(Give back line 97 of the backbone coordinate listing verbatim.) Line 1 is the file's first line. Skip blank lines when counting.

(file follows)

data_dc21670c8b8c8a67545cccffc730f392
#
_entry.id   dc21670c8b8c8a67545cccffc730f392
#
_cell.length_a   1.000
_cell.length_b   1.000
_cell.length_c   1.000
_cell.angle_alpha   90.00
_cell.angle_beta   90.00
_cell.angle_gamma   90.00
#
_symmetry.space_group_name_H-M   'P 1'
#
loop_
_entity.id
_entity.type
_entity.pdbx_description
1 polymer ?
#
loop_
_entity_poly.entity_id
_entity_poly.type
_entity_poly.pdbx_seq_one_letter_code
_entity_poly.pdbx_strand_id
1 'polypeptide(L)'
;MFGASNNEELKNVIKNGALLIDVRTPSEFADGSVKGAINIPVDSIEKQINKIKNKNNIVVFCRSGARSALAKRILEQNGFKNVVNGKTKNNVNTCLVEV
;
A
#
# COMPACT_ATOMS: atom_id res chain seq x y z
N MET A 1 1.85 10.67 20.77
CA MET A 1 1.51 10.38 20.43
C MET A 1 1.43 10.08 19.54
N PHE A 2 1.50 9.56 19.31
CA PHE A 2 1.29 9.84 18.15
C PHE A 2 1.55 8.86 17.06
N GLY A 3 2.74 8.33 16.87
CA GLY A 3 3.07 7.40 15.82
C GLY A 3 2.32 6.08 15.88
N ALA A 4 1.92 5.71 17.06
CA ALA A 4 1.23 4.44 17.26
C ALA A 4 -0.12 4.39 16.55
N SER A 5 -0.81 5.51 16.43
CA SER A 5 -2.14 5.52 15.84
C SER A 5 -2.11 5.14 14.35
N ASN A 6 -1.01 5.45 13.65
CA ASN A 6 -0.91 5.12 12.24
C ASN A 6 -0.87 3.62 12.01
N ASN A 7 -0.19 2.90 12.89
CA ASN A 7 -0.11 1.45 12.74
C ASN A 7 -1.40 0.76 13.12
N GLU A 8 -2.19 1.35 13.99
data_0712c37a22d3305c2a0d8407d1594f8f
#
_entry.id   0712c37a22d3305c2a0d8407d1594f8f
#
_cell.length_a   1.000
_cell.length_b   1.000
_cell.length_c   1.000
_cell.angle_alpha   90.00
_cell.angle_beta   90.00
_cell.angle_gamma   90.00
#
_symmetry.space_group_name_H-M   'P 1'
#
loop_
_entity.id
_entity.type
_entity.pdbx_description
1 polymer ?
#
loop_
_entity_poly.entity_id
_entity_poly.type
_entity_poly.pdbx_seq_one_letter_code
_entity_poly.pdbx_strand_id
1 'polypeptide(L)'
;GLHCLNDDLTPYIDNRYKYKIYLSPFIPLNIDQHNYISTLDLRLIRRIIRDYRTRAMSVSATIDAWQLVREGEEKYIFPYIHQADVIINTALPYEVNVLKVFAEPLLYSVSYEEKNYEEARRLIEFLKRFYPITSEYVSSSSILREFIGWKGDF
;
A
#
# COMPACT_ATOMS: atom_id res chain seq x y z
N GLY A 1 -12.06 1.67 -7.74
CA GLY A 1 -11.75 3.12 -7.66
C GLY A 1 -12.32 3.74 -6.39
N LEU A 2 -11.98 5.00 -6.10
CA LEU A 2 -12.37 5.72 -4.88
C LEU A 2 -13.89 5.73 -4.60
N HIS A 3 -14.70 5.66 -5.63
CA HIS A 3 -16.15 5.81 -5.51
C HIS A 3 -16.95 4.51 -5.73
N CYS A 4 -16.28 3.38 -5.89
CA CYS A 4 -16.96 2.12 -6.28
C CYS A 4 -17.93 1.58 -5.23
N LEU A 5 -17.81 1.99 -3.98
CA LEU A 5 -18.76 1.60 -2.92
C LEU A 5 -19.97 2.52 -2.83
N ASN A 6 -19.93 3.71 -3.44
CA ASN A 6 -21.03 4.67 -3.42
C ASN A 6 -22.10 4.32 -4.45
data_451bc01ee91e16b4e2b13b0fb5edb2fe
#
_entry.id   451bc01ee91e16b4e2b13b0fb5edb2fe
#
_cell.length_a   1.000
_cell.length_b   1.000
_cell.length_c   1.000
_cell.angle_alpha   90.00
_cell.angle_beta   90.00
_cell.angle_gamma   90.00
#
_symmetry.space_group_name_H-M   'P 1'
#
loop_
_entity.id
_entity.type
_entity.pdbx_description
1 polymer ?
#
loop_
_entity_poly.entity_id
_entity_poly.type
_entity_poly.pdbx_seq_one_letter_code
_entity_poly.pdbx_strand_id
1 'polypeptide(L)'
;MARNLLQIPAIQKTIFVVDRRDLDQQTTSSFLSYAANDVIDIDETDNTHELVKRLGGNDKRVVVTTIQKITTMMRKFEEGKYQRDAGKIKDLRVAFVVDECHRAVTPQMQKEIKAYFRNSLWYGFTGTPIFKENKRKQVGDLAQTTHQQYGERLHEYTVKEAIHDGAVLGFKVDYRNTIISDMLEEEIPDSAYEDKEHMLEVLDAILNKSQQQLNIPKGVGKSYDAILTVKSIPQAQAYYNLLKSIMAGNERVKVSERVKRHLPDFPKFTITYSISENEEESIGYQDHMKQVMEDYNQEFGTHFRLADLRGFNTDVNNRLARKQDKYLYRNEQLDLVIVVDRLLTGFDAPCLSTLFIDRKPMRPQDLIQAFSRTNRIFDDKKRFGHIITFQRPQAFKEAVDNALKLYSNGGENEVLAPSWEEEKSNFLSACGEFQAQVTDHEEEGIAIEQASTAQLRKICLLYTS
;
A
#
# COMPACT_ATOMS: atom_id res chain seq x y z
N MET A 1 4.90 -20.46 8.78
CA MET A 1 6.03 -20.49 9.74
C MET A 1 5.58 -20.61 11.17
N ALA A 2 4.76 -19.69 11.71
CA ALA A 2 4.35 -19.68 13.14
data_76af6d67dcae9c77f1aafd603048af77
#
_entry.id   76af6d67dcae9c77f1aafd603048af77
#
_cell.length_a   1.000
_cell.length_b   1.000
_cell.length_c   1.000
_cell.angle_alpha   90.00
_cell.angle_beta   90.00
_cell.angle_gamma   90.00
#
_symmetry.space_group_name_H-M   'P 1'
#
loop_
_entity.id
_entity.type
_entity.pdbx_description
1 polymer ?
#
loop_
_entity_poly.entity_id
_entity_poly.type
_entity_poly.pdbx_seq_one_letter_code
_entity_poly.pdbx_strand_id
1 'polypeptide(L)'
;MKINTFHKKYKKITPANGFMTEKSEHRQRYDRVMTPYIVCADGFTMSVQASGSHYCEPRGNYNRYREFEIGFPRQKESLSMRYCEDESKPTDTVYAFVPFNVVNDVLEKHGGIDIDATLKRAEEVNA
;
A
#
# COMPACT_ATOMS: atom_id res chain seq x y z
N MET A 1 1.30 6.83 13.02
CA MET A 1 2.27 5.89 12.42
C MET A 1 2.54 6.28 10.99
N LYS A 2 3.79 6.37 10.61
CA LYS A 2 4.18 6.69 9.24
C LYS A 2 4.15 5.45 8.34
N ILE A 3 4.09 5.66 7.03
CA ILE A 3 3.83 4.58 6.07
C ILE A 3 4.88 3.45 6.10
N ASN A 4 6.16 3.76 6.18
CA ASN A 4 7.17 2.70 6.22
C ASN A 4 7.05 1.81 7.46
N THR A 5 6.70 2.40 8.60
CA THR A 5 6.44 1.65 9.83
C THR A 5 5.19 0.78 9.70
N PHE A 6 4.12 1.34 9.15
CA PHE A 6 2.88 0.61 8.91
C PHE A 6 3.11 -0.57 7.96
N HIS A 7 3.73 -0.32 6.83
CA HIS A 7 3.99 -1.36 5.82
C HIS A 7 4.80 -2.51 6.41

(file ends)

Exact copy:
C LEU A 5 -19.97 2.52 -2.83